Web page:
Richa Patwa spent almost two months in a study-abroad program in Spain in early 2020 before her classes came to a halt amid the spread of the coronavirus.
The plan was to stay an entire semester, until May 2020, at the Universidad de Pontificia Comillas in Madrid, but the Centers for Disease Control and Prevention recommended that colleges cancel foreign exchange programs. U-M asked its students living abroad to return home. She had no other choice.
An industrial and operations engineering and computer science graduate student, Patwa was in a program designed for engineering students interested in getting international experience while taking engineering courses in English and Spanish culture and language classes.
“Despite getting cut short, my experience in Spain was definitely worth it,” Patwa said. “The things I got to experience, people I met and lessons I learned are 100 percent things that will stick with me wherever life takes me.
“Throwing myself into a different country allowed me to learn a lot about myself, taught me to take on new challenges, what kind of person I am and in which ways I thrive and find happiness.”
Patwa is among 1,547 U.S. students who participated in education-abroad programs through U-M during 2019-20 for academic credit. This data — the most recent academic year with complete statistics — placed U-M as the No. 2 Big Ten university — just behind the University of Wisconsin — and No. 5 in the nation overall, according to the annual Open Doors report by the Institute of International Education, a New York-based nonprofit.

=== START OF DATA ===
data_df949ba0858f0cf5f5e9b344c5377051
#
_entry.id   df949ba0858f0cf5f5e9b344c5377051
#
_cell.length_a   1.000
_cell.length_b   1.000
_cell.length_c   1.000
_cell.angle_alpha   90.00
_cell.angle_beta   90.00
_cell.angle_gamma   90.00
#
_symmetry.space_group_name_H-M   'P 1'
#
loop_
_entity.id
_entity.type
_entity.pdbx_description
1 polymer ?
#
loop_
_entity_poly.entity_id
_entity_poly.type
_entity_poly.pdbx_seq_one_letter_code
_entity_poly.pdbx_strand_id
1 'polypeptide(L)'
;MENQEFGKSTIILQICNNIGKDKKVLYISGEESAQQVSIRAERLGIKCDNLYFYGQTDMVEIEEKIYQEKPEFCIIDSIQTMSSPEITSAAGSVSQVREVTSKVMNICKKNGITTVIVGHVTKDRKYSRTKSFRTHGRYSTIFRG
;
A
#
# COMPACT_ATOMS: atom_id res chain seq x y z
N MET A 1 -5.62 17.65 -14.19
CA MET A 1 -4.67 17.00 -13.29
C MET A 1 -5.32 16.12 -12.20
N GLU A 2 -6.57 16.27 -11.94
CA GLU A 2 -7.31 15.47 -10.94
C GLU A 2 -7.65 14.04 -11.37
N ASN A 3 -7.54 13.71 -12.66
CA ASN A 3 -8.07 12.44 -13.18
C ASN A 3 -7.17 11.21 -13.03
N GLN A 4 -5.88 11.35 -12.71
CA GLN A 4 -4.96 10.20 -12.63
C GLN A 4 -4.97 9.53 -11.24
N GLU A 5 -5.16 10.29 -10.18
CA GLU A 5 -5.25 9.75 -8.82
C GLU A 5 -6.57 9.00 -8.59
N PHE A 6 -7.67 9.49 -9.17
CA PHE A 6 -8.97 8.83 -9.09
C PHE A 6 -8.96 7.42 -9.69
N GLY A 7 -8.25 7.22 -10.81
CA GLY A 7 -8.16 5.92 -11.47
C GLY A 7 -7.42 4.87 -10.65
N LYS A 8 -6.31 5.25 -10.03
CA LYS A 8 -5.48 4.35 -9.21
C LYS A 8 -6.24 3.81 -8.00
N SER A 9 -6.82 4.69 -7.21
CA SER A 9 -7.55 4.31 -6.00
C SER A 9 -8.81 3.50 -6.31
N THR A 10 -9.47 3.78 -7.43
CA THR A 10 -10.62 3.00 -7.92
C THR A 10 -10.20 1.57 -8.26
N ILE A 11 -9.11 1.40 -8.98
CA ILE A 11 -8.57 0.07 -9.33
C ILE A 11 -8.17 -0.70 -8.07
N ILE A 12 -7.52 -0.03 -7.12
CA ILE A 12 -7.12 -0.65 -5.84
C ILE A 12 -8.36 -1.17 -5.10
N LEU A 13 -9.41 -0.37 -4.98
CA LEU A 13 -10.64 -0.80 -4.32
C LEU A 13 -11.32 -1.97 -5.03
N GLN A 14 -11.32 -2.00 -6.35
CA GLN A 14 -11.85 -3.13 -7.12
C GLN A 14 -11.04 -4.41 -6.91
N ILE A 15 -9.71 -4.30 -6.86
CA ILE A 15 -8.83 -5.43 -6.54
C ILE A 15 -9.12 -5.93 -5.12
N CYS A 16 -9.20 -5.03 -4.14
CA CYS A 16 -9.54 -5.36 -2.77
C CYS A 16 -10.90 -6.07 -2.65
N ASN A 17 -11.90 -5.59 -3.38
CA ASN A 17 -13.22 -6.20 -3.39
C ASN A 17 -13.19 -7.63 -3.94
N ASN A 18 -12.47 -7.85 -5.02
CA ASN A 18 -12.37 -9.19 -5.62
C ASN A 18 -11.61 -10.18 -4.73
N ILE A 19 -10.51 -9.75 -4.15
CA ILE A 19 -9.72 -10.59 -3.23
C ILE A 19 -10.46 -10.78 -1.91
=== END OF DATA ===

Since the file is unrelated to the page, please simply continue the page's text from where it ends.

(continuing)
The spread of COVID-19 significantly disrupted U-M education abroad during the winter 2020 semester, including student group travel and study-abroad programs managed by U-M.
“For many institutions across the United States, the ability to support and enable international experiences had slowed to a crawl during the pandemic,” said Valeria Bertacco, vice provost for engaged learning.
Of U-M students who had planned to be abroad, only about 21 percent could complete their programs, 8 percent had programs canceled before departure, and the remaining 71 percent had to leave their host sites mid-program and complete their work remotely.
“Overall, the volume of international travel has decreased for everyone,” Bertacco said. “However, during the past year, U-M has pursued many opportunities for virtual engagements and experiences.
“Currently, we are seeing that the demand by students for international experiences is even higher than it was before the pandemic took over. The pandemic gave us the opportunity to revise and strengthen our safety protocols, which I hope will allow us to move forward with most of the programs abroad in the planning for 2022.”
Transitioned to virtual
After months of planning, computer engineering graduate Caroline Nguyen landed in France in January 2020 for her dream study-abroad experience.
Nguyen went to Cergy-Pontoise, a university town about 40 minutes from Paris, to be part of a French American Exchange Program. The curriculum allows students to take engineering courses in English and immerse in French culture through the language courses and leisure activities with classmates.
“A big reason why I came to Michigan was that I knew U-M has ranked for years in the top 10 of U.S. institutions for participation in academic programs abroad,” Nguyen said. “I always wanted to have that experience.”